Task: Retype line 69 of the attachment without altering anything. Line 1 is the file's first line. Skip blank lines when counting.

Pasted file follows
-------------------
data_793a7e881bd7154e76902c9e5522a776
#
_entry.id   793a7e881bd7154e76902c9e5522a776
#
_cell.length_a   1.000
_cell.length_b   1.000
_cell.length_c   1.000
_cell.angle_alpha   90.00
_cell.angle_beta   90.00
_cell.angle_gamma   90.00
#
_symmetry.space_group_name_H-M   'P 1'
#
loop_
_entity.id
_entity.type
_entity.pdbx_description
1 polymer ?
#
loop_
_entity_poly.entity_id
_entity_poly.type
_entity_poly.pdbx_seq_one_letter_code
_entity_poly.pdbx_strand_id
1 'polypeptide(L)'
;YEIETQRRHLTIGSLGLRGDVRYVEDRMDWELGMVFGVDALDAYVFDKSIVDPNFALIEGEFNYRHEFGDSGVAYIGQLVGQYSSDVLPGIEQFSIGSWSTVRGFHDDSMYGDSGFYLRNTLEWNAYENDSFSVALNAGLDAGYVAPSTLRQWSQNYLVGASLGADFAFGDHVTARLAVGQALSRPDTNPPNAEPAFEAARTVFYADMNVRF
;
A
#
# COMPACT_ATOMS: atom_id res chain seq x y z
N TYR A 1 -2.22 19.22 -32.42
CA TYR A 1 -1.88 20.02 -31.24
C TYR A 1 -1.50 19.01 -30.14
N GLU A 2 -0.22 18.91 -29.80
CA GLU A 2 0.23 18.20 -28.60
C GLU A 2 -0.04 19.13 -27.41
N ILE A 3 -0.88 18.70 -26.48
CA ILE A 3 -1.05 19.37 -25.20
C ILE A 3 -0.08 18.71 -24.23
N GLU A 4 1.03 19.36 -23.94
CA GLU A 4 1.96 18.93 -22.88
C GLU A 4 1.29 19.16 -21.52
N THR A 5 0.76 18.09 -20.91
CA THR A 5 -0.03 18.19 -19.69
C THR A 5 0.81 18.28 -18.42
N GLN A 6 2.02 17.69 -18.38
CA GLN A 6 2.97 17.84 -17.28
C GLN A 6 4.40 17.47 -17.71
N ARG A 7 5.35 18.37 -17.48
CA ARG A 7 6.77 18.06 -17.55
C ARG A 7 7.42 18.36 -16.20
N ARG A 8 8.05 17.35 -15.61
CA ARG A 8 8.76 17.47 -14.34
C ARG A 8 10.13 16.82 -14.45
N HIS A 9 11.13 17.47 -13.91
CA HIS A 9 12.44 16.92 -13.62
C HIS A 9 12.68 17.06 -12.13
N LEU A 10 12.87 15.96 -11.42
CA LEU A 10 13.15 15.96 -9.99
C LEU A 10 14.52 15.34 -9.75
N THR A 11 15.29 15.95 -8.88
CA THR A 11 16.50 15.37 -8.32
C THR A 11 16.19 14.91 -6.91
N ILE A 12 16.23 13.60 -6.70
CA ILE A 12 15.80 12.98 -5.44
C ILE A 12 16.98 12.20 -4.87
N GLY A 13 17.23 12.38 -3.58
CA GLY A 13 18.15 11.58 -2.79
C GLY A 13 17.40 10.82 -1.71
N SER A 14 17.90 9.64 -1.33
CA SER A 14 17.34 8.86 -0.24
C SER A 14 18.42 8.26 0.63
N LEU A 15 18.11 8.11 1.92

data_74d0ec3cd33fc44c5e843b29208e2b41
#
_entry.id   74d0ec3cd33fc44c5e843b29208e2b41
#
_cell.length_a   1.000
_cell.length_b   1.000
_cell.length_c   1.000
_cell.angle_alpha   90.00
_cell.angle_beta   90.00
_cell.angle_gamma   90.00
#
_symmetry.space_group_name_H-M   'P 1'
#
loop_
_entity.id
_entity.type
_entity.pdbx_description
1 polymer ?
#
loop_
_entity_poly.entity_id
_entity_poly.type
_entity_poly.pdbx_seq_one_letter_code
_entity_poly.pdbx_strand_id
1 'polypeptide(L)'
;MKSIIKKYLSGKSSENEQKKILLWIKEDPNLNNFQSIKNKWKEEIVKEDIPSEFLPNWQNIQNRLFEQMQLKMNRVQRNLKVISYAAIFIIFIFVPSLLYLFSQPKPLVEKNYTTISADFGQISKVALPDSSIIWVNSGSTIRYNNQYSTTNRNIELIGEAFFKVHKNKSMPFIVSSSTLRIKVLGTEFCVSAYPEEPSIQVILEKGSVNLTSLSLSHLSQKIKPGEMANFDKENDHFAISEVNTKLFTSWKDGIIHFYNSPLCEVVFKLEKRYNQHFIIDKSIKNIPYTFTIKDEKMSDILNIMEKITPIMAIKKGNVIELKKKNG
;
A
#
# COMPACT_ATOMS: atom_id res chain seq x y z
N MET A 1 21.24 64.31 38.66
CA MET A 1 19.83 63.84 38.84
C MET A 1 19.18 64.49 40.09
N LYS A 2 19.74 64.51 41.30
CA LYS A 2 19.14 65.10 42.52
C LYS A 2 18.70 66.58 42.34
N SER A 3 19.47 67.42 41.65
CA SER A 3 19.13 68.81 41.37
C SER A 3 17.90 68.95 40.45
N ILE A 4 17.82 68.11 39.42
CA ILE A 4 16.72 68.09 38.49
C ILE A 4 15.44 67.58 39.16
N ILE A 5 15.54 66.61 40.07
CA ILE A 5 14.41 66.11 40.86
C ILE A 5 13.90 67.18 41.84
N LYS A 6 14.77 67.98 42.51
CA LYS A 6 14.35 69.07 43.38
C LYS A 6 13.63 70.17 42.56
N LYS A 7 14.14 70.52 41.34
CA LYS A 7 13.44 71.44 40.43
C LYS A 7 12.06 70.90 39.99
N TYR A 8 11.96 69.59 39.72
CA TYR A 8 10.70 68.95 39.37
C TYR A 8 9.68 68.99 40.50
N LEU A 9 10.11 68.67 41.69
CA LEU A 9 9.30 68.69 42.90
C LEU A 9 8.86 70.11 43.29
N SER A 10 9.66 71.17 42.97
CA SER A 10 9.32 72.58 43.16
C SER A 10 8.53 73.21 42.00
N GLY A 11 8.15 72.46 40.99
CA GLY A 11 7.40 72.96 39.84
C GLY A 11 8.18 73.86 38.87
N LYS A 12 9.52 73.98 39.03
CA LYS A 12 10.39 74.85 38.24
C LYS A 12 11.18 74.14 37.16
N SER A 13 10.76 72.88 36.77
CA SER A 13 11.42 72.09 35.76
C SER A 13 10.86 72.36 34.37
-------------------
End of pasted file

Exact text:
C GLY A 13 17.40 10.82 -1.71